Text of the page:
1. One of the A creative brief is an elaboration of the positioning statement of the brand.
2. One of the advantages of television is that the large number of ads and nonprogramming material on television creates clutter that makes it easy for consumers to ignore or forget the ad.
3. Because of the fleeting nature of the television ad, and the distracting creative elements often found in it, product-related messages and the brand itself can be overlooked.
4. advantages of print ads is that they can provide dynamic presentations and demonstrations as well as provide much detailed information.
5. One of the advantages of radio advertising is its flexibility.
6. Sellers in the United States are legally obligated to avoid bait-and-switch advertising that attracts buyers under false pretenses.
7. Media selection is finding the most cost-effective media to deliver the desired number and types of exposures to the target audience.
8. The total number of exposures in a marketing advertising campaign can be expressed in the formula: E = Rx F.
9. The weighted number of exposures to an advertising campaign is reach times average frequency times average impact, or WE = R x F x I.
10. Frequency is most important where there are weak competitors, a complex story to tell, low consumer resistance, or an infrequent purchase cycle.
11. One of the limitations of newspapers is their short life span.
12. Advertising in the Yellow Pages offers excellent local coverage and wide reach at low cost, but also carries high competition and creative limitations.
13. Place advertising, also called out-of-home advertising, is a broadly defined category that captures many different alternative advertising forms.
14. In product placement advertisements, marketers pay a fee to have their products make cameo appearances in movies, films, and television shows.
15. “Branded entertainment” is where editorial content is produced that reflects favorably on the product or brand.
16. One of the appeals of point-of-purchase advertisements, as one study suggested, is that the bulk of all buying decisions are made in the store.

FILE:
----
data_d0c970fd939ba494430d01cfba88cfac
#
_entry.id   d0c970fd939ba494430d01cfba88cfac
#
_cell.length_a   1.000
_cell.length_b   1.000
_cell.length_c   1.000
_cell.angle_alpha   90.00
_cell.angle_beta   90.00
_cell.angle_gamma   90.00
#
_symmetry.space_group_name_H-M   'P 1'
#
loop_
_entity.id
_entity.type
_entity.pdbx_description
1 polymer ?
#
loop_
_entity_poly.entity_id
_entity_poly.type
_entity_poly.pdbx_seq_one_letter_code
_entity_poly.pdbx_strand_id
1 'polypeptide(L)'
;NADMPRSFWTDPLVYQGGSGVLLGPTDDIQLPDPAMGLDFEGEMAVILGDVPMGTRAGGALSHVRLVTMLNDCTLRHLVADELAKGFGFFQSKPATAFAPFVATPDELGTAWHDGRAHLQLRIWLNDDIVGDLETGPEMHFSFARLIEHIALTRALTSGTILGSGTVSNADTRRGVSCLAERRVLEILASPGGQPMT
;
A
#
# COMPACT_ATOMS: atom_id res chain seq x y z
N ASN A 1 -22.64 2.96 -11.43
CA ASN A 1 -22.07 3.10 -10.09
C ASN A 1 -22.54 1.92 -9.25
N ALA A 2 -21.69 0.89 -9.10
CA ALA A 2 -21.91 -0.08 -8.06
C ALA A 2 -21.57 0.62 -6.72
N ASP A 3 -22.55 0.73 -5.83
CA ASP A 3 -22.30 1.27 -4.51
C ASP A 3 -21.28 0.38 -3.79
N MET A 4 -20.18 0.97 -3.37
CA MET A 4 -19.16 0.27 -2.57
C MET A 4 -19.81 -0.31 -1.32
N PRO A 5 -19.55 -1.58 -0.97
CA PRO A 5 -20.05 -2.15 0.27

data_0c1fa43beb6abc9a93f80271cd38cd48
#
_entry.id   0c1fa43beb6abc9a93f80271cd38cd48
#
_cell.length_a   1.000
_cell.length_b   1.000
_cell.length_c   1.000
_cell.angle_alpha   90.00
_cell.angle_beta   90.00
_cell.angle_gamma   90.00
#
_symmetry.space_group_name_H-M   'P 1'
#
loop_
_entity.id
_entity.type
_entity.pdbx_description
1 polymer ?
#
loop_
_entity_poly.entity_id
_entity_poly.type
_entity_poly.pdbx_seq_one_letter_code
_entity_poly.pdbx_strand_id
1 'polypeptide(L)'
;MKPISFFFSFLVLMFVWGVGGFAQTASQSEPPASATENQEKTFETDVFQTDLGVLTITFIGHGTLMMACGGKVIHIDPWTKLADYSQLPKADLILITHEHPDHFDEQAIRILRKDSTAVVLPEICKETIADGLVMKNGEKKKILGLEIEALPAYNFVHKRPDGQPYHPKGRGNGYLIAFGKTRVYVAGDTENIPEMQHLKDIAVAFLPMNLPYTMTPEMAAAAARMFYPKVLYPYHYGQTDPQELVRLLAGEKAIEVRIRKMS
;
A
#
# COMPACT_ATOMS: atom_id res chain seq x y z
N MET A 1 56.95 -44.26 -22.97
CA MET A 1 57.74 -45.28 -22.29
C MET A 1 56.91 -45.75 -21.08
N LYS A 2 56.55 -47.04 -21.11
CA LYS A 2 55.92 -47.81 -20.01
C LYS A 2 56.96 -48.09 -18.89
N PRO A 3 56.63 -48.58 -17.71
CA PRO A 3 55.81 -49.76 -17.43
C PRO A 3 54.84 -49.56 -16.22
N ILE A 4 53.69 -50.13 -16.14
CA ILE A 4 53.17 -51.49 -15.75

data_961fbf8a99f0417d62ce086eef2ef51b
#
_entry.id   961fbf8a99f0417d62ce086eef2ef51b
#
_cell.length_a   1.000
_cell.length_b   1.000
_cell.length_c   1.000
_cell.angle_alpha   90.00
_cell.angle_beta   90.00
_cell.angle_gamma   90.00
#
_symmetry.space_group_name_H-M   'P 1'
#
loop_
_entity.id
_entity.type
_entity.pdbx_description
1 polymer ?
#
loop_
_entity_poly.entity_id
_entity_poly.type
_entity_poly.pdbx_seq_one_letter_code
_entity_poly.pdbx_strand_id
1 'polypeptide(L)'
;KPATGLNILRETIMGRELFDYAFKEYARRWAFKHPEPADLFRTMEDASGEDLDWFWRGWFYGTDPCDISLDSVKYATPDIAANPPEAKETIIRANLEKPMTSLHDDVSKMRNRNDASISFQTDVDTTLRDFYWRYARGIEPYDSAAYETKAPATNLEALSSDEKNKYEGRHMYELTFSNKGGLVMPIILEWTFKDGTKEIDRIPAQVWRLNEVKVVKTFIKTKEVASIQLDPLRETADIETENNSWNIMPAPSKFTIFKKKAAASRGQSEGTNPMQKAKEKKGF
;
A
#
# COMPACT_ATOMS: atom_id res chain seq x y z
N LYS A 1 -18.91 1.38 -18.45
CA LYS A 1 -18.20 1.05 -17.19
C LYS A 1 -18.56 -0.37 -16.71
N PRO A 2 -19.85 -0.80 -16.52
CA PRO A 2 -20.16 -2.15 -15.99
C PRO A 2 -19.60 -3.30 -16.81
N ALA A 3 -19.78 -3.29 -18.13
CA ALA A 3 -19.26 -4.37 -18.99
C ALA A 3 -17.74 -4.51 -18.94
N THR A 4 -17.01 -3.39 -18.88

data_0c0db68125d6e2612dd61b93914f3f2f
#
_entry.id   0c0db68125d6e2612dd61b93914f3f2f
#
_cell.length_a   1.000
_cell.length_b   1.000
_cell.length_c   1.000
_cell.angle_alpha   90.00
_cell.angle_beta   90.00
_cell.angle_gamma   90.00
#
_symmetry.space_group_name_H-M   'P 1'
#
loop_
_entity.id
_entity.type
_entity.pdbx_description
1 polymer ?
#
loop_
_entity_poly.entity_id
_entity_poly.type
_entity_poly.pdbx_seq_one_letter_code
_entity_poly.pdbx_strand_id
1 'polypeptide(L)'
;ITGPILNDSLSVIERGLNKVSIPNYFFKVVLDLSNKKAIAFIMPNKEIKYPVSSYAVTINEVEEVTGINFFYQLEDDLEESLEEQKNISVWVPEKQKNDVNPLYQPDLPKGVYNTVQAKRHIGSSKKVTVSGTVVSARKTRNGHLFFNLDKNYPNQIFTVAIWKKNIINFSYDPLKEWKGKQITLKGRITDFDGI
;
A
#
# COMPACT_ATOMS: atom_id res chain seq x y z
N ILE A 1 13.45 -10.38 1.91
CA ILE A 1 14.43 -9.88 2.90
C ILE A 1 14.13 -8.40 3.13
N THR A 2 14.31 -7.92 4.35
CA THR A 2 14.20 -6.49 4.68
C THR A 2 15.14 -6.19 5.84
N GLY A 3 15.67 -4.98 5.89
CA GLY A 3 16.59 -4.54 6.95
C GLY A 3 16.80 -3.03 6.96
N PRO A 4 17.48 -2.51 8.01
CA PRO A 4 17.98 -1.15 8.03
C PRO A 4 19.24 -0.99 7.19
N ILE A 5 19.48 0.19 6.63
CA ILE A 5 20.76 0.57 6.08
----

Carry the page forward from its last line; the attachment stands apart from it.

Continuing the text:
17. Strategically, outdoor advertising is often more effective at enhancing brand awareness or reinforcing brand image than creating new brand associations.
When calculating the cost per thousand persons reached by a vehicle, marketers need to adjust the measure for audience quality and audience-attention probability.
18. In choosing media, the advertiser faces both a macroscheduling and a microscheduling problem.
19. Advertisers have the choice of concentrated, continuous, or episodic when deciding on the advertisements timing patterns.
20. Most advertisers try to measure the communication effect of an ad—that is, its potential effect on awareness, knowledge, preference, and sales.
21. Communication-effect research seeks to determine whether an ad is communicating effectively.
22. Advertising’s sales effect is generally no more difficult to measure than its communication effect.
23. Researchers try to measure the sales impact through analyzing historical or experimental data.
24. Sales promotion consists of a collection of incentive tools, mostly short term, designed to stimulate quicker or greater purchase of particular products or services by consumers or the trade.
25. Sellers use incentive-type promotions to attract new triers, to reward loyal customers, and to increase the repurchase rates of occasional users.
26. Advertising typically builds brand loyalty, and sales promotions can weaken brand loyalty.
27. For consumers, ideally, sales promotions would have short-run sales impact as well as long-run brand equity effects.
28. Examples of retailer promotions include price cuts, feature advertising, retailer coupons, and retailer contests or premiums.
29. Studies have shown that sales promotions are not effective when used in conjunction with advertising.
30. The growing power of larger retailers has increased the retailer’s ability to demand trade promotion at the expense of consumer promotion and advertising.
31. Marketers report a number of reasons why they sponsor events. One of these reasons is that the firm wishes to identify with a particular target market or lifestyle.
32. Developing successful sponsored events involves choosing the appropriate events; designing the optimal sponsorship program for the event; and managing the event dynamics properly.
33. In measuring an event, the supply-side method attempts to approximate the amount of time or space devoted to media coverage of an event.
34. Public relations involves a variety of programs designed to promote or protect a company’s image or its individual products.
35. Many experts believe that consumers are much more likely to be influenced by editorial copy than by advertising.